EUSA forced to delete IG story ‘trivialising LGBT+ history month’ after student backlash
The story was encouraging people to make rainbow pancakes
EUSA have been forced to delete an Instagram story encouraging students to “combine celebrations of Pancake Day with LGBT+ History Month to add some sparkle to (their) February” which drew considerable criticism from LGBT+ students for ‘trivialising’ LGBT+ History Month.
Former EUSA President Andrew, posted on the Edinburgh Uni LGBT+ students group saying “the micro-aggression jumped out” on the Instagram story.
Other comments included “think I deserve more than just pancake day tbh”, “there’s a reason Pride is still a protest”, and “actually fuck this”.
One commenter questioned the fusing of Shrove Tuesday, a Christian festival to mark the beginning of Lent, and LGBT+ History Month – especially, given the homophobic views held by some mainstream Christian groups including the Catholic church.
Another replied that “Christianity isn’t necessarily not queer”‘ but “actually focussing on LGBT+ Christian history and queer theology would be more interesting and appropriate”.
After the backlash, EUSA deleted the stories and replaced them with an apology. It read: “Earlier today we launched a campaign on Instagram which linked LGBT+ History Month to Pancake Day. We were trying to find new ways to educate our members about the LGBT+ community, but having listened to your feedback we realise now this was a mistake, and our actions trivialised the important message of LGBT+ History Month.
“We’ll be continuing to mark the month by sharing historical and contemporary LGBT+ figures, as well as the important work of our LGBT+ and Trans and Non-Binary Officers to create a more inclusive University community”.
This message was echoed by George Ross, EUSA LGBT+ Liberation Officer, and Amanda Scully, EUSA VP Activities and Services. They were keen to stress they were not personally involved in the ‘misjudged’ story but apologised and hoped this could be an opportunity to learn from.
So, what is LGBT+ History Month?
First held in the UK in 2005, LGBT+ History Month falls every February and is designed to educate, celebrate, and reflect on queer history. This includes all LGBT+ history but with a focus on LGBT+ rights activism, discrimination, and the HIV/AIDS epidemic.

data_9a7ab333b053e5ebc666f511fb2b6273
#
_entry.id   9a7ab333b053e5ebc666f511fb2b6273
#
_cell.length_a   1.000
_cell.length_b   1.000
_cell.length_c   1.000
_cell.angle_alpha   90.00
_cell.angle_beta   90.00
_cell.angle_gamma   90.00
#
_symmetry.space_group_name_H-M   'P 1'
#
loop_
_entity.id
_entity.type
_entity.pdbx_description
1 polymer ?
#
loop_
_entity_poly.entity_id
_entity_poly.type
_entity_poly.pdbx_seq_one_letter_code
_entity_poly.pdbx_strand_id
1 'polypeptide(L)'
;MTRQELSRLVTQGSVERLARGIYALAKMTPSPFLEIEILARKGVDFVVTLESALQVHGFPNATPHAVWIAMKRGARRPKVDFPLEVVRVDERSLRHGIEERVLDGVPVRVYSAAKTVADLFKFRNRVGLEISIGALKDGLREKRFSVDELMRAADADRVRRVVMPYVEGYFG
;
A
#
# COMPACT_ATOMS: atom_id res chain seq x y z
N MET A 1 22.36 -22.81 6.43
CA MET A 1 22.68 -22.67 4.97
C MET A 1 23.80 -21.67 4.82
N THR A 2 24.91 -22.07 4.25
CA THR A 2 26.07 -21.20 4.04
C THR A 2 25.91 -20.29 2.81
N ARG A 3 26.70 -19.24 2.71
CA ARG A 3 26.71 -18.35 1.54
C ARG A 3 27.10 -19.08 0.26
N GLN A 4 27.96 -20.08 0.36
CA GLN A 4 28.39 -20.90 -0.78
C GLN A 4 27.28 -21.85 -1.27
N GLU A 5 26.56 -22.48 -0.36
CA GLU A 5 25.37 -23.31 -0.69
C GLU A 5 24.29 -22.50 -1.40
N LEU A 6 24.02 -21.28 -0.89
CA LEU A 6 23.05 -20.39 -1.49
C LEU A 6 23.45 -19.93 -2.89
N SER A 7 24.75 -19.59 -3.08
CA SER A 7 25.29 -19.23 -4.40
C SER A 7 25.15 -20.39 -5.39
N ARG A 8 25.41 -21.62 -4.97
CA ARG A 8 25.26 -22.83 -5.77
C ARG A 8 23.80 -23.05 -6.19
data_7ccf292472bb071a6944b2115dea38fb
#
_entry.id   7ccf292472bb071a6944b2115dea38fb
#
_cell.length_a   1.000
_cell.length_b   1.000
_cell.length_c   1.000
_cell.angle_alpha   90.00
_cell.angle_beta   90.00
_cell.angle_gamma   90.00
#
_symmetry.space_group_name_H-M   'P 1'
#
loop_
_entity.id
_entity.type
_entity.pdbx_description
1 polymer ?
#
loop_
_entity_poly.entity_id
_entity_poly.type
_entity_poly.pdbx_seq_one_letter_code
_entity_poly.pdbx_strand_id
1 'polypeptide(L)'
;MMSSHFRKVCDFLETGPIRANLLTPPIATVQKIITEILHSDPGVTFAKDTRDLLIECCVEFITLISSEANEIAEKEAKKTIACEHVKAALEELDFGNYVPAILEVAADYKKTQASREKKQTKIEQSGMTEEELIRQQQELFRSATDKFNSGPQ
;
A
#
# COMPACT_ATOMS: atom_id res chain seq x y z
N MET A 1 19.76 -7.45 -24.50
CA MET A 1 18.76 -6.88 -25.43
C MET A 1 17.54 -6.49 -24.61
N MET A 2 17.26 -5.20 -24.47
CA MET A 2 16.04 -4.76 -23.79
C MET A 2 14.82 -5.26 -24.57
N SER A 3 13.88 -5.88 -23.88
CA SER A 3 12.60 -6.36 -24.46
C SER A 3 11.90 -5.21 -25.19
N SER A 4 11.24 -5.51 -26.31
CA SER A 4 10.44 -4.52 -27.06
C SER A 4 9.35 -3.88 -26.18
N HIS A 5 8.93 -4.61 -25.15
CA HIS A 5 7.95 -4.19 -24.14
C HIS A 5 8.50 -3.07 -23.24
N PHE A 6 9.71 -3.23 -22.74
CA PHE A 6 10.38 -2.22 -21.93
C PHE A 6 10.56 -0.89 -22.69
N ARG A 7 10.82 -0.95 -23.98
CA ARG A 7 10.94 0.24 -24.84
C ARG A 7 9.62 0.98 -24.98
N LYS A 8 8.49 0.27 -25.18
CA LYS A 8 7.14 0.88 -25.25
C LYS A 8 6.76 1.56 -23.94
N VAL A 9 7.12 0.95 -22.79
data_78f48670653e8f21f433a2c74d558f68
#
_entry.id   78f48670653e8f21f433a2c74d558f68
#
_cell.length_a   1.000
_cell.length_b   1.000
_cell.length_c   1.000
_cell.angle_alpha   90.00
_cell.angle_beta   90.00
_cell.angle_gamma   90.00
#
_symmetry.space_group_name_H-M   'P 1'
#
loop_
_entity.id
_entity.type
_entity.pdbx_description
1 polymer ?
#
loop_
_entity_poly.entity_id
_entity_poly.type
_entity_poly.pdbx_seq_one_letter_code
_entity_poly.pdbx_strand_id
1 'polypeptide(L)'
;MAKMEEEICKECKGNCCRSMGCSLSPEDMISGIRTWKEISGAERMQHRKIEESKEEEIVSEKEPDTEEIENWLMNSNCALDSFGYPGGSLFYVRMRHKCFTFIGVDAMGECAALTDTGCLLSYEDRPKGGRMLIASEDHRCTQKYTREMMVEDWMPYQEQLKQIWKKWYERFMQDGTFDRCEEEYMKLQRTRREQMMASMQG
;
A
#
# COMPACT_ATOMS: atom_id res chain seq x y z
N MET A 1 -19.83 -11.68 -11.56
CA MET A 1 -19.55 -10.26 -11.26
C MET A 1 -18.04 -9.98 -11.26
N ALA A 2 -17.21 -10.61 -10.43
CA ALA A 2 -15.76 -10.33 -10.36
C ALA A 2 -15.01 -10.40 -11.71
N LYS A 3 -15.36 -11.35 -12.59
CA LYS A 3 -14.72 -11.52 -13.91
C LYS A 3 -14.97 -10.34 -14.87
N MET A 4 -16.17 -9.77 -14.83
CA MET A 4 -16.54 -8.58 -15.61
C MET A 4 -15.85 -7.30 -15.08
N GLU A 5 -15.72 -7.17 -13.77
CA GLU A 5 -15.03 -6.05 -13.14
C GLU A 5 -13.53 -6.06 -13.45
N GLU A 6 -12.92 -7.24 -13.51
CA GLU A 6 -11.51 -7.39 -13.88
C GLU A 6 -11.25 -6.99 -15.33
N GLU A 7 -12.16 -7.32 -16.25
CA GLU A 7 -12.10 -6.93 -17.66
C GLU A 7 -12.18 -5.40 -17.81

The last one is particularly relevant this year having been brought into the spotlight by Channel 4 drama, It’s a Sin, showing the struggles of young queer people during the AIDS epidemic in the 80s. The epidemic happened against a backdrop of stigma and homophobia – much of it being encouraged by laws like Thatcher’s Section 28 that banned the ‘promotion’ of homosexuality in state-funded services including schools. This law wasn’t repealed until 2003 and the age of consent for gay men wasn’t given parity with straight people until 2000.
In fact last year, Scotland became the first country in the world to have a LGBT+ inclusive schools curriculum. Whilst LGBT+ inclusive sex and relationships education only became required in England this year.
‘It’s definitely misplaced and it’s unnecessary to combine these events’
The Edinburgh Tab spoke to George Ross, EUSA LGBT+ Liberation Officer, and Jesse Alexander, Pride Soc President, for their thoughts on the issue.
George told us: “I think the idea of trying to link Pancake Day with LGBT+ History Month was something that was not meant to be intentionally micro-aggressive, and/or trivialise the month. However, I do feel that that is the main issue with things like this, is that it often (I hope) not done with malicious intention.
“This is why the queer community have Pride and LGBT+ History Month so that we can not only celebrate the community and its icons, but it highlights the continued prejudice that we face. I do not want this incident to eclipse the whole of LGBT History Month.
“I would like to tell the queer students on campus, that they can reach out to the liberation campaign at anytime via email: [email protected], and I am sorry that this post was deemed suitable enough to be posted in the first place. Also, please check out the EUSA website for other events I have planned for LGBT+ History Month”.
Meanwhile, Jesse said: “My initial reaction is ‘I really don’t see the point?’ In terms of an online campaign it does seem completely unnecessary to just slap a rainbow on an image of pancakes, it gives similar vibes to companies changing to a rainbow logo during Pride month.
“I do appreciate that their aim was to educate a wider range of people, but it’s definitely misplaced and I agree that it’s unnecessary to combine these events. Especially when LGBT+ History Month is about educating people.”
When approached for comment, EUSA told us to refer back to the statement from the Instagram Story.
Cover image: Twitter via @jackreed27